Christopher Rhodes, How Africa is converting China, Unherd, 13 feb 2019:
Much has been made of the influx of Chinese money and workers into Africa over the past two decades, as China has become the primary economic partner for the continent. Both the China Africa Research Initiative (CARI) at Johns Hopkins University and the consulting firm McKinsey & Company have compiled the numbers – and they’re staggering. China-Africa trade reached a high of $215 billion in 2014; $143 billion in Chinese loans have poured in to Africa between 2000 and 2017, and annual inflows of foreign direct investment have exceeded $3 billion in recent years.
As a result there are many Chinese workers in Africa, far from home.
Hundreds of thousands of Chinese citizens have gone to work in Africa, where they have encountered foreign cultures that leave many of them feeling alienated. For some of these disaffected Chinese workers, a source of comfort has come from religion, most notably the Evangelical Christianity that pervades much of sub-Saharan Africa. Evangelicalism prioritises conversion of non-believers, and the Chinese, heavily discouraged from practicing religion at home, are attractive potential converts.It's not working.
Many local African churches have reached out to Chinese workers, including incorporating Mandarin into services. A number of Chinese, in turn, have welcomed the sense of community and belonging that these Christian churches offer. And a small but growing number of ethnically Chinese missionaries from Taiwan and other countries are specifically targeting Chinese nationals in Africa, preaching to them with a freedom they’d never be allowed in the People’s Republic.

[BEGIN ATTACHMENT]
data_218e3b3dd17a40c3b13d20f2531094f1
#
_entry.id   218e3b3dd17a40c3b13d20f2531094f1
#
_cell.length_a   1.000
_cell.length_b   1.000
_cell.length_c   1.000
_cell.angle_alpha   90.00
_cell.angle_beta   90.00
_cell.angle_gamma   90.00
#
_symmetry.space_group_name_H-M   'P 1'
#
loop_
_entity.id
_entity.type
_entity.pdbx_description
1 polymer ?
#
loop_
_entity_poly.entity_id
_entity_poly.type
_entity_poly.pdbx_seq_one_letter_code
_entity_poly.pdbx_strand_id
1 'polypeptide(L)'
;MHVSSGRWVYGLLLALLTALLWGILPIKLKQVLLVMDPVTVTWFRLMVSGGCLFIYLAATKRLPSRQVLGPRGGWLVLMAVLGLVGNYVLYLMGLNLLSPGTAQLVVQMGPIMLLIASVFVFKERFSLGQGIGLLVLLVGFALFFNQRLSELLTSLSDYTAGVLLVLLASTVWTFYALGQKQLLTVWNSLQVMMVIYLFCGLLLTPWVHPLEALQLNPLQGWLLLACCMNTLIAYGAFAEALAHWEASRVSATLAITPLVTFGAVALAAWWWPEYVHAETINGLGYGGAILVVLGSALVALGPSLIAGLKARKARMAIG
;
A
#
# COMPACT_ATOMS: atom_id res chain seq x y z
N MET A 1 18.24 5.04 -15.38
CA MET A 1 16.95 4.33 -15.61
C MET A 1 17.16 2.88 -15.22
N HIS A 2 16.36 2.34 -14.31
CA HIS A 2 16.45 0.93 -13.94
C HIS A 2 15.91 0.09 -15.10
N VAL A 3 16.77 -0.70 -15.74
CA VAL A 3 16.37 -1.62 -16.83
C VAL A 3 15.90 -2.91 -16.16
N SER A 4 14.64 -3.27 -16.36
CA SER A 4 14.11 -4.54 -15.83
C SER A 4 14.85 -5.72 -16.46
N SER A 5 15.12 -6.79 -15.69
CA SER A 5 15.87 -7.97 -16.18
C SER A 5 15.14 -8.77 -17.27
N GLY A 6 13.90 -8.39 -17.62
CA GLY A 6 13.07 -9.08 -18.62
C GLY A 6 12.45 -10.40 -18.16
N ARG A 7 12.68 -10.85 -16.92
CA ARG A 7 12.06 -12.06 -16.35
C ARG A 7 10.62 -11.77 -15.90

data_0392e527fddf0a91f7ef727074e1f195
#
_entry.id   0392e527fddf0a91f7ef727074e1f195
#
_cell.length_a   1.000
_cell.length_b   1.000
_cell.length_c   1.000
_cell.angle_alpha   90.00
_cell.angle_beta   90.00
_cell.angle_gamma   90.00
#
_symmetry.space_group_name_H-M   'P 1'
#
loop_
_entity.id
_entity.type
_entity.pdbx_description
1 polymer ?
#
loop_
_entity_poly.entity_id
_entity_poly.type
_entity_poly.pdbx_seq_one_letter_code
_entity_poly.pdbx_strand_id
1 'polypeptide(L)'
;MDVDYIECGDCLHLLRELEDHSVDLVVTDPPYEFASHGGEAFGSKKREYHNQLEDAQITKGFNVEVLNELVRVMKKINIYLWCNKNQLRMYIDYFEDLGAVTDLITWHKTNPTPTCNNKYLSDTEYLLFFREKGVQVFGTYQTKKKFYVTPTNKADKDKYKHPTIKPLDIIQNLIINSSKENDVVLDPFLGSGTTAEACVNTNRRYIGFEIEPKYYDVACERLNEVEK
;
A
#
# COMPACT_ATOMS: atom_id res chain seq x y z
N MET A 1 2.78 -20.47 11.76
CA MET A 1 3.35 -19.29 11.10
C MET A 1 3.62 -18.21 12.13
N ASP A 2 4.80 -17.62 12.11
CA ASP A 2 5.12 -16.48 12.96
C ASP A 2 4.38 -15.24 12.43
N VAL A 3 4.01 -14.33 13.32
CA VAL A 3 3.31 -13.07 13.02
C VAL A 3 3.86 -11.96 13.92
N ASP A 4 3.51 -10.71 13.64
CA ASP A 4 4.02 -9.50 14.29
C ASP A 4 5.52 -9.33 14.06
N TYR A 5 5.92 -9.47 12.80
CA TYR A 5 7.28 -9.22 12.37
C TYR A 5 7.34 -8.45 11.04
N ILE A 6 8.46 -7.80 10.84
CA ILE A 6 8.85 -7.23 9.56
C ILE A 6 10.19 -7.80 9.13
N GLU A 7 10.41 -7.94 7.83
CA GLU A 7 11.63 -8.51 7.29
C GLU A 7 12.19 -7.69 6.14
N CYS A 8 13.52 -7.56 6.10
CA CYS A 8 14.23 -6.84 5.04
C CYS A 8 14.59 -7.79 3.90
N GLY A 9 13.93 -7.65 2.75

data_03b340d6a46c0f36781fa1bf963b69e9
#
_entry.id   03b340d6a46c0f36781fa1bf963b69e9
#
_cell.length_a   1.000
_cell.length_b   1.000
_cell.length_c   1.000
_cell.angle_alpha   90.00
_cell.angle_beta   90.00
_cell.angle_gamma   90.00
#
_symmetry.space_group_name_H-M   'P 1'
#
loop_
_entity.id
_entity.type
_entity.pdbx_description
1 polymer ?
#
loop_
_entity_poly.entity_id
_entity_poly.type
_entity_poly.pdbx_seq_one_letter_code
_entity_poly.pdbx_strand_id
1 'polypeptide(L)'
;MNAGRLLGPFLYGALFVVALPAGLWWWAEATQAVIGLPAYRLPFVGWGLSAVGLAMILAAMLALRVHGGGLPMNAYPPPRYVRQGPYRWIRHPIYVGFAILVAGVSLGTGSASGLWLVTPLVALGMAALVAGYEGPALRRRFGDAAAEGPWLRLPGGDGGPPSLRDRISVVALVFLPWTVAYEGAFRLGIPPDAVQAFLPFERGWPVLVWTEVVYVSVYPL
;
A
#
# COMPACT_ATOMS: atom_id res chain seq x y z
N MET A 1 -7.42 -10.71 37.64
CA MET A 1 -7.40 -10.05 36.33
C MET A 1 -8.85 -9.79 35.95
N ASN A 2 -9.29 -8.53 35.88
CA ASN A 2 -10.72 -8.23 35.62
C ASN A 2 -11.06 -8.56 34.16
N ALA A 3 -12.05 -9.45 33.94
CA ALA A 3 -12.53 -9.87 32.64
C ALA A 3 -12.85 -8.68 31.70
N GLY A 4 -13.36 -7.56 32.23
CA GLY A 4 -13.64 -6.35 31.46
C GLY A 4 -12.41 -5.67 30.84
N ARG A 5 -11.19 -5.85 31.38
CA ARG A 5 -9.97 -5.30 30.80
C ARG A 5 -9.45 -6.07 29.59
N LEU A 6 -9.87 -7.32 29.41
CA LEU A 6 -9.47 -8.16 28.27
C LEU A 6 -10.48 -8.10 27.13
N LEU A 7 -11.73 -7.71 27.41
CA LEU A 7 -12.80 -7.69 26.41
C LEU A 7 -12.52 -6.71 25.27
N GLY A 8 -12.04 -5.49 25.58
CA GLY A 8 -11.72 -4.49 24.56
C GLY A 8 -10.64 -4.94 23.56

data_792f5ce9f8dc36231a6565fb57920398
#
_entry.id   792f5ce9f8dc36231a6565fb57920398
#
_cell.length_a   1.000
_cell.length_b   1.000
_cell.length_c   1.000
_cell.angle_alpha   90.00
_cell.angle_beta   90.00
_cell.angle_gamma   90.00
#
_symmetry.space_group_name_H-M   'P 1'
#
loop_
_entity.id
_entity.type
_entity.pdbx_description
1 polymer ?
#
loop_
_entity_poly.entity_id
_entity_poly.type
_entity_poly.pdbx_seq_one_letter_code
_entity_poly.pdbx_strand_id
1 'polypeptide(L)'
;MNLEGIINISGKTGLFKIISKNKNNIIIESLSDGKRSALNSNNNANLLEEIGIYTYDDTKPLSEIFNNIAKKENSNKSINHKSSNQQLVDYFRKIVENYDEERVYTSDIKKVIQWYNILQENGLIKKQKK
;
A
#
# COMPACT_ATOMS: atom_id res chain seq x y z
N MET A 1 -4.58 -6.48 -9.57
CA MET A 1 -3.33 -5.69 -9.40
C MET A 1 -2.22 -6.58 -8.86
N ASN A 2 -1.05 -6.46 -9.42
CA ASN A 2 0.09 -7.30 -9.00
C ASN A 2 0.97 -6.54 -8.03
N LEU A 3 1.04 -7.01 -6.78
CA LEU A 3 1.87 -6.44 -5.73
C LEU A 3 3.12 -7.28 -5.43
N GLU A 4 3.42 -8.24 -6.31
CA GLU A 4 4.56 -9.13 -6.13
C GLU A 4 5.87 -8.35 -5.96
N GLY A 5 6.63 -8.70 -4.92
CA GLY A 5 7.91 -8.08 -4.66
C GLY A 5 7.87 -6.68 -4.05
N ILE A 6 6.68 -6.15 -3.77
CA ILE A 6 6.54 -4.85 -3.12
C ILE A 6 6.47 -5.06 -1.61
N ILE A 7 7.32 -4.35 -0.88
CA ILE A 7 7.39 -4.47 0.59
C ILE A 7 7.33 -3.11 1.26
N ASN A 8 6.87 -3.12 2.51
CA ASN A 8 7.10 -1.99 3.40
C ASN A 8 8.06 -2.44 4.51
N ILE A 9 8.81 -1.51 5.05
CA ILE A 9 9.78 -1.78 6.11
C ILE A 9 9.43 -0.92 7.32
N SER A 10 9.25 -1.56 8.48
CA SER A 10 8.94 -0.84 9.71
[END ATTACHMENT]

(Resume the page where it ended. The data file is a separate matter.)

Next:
Many of these Chinese workers are returning home, and they’re bringing their newfound religion with them. Visitors to the coastal province of Fujian, for example, now hear South African accented English and see houses adorned with crosses. African migrants are also moving to China in larger numbers, many of them practitioners of very evangelistic forms of Pentecostal Christianity who are willing to flout the rules placed on religious activity in China.
This new dynamic is creating a headache for the Communist Party, which heavily regulates state-recognised religious bodies and considers non-sanctioned religious activity illegal. The CCP has always been anti-religion, but after Xi Jinping assumed Party control in 2012, China enacted a level of religious persecution not seen since Mao attempted to eliminate religion and other sources of dissent during the bloody Cultural Revolution.
And yet, to the dismay and confusion of the CCP, Christianity keeps growing; many Christians take persecution as a sign that they are doing something right. If US State Department numbers are to be believed, there are nearly as many Chinese Christians (70 million) as the 90 million CCP members reported by Chinese state media, and at current growth rates, China will soon have more Christians than any country in the world. Despite its best efforts, China is losing its fight against Christianity, and the growing influx of citizens returning from Africa is shaping up to be another hopeless front in that war.H/t Tyler Cowen.